When you and your spouse no longer want to live together or continue your relationship, you may decide to become legally separated. Unlike divorce, which is the formal dissolution of your marriage, you remain married but do not maintain a relationship.
There are some advantages to choosing legal separation over divorce, but this decision is not right for everyone. In this guide, our Denver legal separation mediation attorneys discuss the basics of legal separation and what it might mean for your family.
Many of our clients or visitors believe that Colorado law automatically grants couples some special, legally recognized status when they live apart during a pending divorce. People commonly say: “My spouse and I are legally separated.” By this, they typically mean: “We have filed paperwork with the court asking for a divorce, and we are now living separate and apart from each other (or at least in separate quarters of our home.)”
This is not what Colorado divorce law means by the term legal separation.
Colorado law provides two separate choices for married parties seeking to formally separate their lives. At the end of the legal process, the Colorado judge (or magistrate) enters a final Order, known as either:
We’ll look at both of these choices here, and contrast, as a wholly separate topic, what options in the divorce process are available for married parties living in separate quarters while a divorce is pending. But first, let’s look at some of the common reasons why couples choose to legally separate.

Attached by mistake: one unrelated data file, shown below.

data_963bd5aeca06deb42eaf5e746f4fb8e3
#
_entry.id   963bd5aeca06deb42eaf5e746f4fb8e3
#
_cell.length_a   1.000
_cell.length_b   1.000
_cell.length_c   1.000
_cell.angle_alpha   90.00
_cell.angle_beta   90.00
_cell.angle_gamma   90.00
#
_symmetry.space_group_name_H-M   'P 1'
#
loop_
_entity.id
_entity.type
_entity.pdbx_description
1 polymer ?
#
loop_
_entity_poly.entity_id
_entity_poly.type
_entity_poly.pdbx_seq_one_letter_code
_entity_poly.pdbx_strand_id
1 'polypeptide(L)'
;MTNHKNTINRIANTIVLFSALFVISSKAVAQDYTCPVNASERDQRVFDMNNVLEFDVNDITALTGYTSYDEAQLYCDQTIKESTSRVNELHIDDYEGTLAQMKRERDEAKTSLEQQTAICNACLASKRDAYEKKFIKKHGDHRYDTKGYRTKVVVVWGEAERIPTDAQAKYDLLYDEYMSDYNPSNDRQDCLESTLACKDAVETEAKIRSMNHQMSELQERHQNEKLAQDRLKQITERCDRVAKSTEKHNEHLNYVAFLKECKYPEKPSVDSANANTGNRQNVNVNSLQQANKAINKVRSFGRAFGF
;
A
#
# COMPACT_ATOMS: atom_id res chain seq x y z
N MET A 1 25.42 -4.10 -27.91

Divorce works for some couples, but not for everyone. There are several reasons as to why people choose legal separation over divorce. For example, you may need a break in the relationship and want to keep your reconciliation options open, or you may want to comply with a religious or moral objection to the idea of divorce.
Other reasons why couples may choose legal separation include:
A decree of dissolution of marriage or a decree dissolving a marriage is the legal term for a divorce in Colorado (and a number of other states).
A divorce in Colorado establishes the financial obligations of the divorcing parties, and finally and completely ends the legal relationship for all purposes. Property must be divided, debts assigned, and, if appropriate, spousal support determined. For parties with children, the divorce process also requires resolving parenting issues and establishing child support. Without remarriage, tax returns must now be separately filed as single or head of household (and not as married) persons.
A decree of legal separation absolutely must address each of these same issues and has much of the same effect as a decree of dissolution of marriage.
Substantively, as with a divorce, a decree of legal separation in Colorado declares married parties to be separate persons financially, and without responsibility for the other’s support, debts or taxes, except as ordered by the decree. Procedurally, parties must fulfill the same filing and service requirements, and complete essentially the same paperwork as in a proceeding to obtain a decree of dissolution of marriage.
So, how is a decree of legal separation different than a divorce?